Chapter 5: The Two Paths

May 15, The Gita, A New Translation of Hindu Sacred Scripture by Irina N. Gajjar

Commentary and Chapter 5, The Two Paths

 

Hinduism teaches three paths to oneness with God, a state often described as self realization. Yoga means union. Thus, I use the term oneness with God to describe the joining of the divine spirit within us to the great divine spirit of God, howsoever we visualize or understand Him or Her. The three paths to union with God are Karma Yoga, the yoga of action, Jnana Yoga, the yoga of knowledge -which refers primarily to spiritual knowledge- and Bhakti Yoga, the yoga of loving worship.

In Chapter 5 of the Bhagavad Gita we find that Arjun remains perplexed regarding the merits of the paths of action and knowledge. Again, Lord Krishna explains. He says that knowledge is knowing truth while action is doing good. He says both are excellent paths to God, but that doing good is best because it is easiest. A person who does good by doing his duty for God’s sake is known as a Karmayogi. But such a person is also a Sanyasi or a person who has given everything up for God.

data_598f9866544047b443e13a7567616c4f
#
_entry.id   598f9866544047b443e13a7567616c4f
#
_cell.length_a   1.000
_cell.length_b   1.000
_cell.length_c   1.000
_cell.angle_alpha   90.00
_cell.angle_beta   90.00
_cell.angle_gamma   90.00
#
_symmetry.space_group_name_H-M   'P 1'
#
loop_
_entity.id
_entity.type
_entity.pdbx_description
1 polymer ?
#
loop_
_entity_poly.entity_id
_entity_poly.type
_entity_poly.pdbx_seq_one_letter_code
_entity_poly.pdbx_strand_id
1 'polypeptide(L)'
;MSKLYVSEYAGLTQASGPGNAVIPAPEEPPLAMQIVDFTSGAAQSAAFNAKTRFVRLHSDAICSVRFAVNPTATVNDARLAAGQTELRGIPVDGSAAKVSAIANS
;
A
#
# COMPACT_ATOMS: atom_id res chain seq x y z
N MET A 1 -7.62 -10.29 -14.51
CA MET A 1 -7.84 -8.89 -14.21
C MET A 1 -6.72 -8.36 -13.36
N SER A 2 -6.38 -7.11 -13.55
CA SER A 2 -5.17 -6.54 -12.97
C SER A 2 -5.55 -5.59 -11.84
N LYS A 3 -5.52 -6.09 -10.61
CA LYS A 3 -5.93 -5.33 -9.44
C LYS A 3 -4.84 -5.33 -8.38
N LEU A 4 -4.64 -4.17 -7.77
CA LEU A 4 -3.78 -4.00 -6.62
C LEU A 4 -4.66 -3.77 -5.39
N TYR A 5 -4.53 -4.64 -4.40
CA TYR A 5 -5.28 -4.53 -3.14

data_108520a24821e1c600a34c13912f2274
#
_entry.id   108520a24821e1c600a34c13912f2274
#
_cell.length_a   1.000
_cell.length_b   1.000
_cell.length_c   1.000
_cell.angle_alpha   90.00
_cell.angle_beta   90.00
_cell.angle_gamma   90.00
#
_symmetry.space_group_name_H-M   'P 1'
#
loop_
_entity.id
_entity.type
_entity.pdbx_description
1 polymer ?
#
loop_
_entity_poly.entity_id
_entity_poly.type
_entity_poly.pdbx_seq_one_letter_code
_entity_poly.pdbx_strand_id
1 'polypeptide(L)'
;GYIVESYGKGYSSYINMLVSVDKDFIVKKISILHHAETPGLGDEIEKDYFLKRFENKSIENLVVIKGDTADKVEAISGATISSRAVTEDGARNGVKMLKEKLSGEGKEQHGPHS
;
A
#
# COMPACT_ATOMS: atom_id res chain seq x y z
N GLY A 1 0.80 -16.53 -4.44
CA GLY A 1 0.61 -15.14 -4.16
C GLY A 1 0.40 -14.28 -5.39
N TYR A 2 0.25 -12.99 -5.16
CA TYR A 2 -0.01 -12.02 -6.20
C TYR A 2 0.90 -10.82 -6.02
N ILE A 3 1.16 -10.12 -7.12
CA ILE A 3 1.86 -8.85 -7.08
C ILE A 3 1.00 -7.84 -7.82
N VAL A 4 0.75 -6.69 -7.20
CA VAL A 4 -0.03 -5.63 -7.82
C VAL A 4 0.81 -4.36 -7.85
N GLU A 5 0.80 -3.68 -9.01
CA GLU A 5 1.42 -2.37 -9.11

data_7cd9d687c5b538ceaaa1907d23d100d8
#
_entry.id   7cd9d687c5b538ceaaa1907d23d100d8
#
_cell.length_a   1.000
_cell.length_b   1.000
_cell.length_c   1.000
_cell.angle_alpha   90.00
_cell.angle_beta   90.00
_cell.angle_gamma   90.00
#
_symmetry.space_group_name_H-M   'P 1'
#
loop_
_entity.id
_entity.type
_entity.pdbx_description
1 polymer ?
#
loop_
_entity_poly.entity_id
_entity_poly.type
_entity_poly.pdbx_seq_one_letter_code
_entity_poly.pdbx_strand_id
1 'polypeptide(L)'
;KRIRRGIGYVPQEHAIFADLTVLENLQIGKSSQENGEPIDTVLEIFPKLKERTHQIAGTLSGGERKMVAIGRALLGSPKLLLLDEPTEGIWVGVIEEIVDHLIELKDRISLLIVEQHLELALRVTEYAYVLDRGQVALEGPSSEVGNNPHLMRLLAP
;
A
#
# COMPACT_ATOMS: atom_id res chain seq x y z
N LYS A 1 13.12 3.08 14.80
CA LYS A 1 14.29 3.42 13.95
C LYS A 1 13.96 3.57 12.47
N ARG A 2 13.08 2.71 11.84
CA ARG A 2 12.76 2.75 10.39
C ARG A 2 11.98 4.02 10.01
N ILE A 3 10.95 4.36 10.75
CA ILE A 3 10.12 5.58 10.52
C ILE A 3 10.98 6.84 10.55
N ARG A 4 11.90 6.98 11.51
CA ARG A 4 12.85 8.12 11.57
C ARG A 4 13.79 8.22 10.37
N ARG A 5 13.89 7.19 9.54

Generally, Sanyasis are considered ascetics who have renounced the material world. However, here Lord Krishna equates a Karmayogi to a Sanyasi since both have relinquished themselves as well as the fruit of their activity to God. In effect, Bhagvan’s (God’s) unequivocal message is that both paths are the same:

Only fools think the paths
of knowledge and action are separate.
Because a person reaches God by either path.
The wise man understands
that both paths are really one.

The balance of this chapter describes and praises those who act with detachment as well as those who know and appreciate the nature of God. Such people recognize that they are God’s instrument. A true understanding of God is reflected both in action that is fulfillment of duty and in giving up actions that attach us to bodily pleasures which are really pains because they come to an end. Persons who have given up desire and advanced on the path to liberation are happy, calm, free from anger and at peace. Their souls shine brightly. In describing such people Lord Krishna depicts them in the act of meditation: Their minds shut out everything except God. Their eyes look straight ahead. Their breathing is steady. They want nothing. They are free.

In His discussion of the paths of karma yoga and jnana yoga, Lord Krishna expands upon now familiar ideas. He reminds us that those who seek God are the same as those who are good. They are pure and as untouched by sin as a lotus leaf is by water. The image of a beautiful lotus that thrives in muddy waters is a common Indian visual and reference. It is lovely to see it incorporated in the Gita.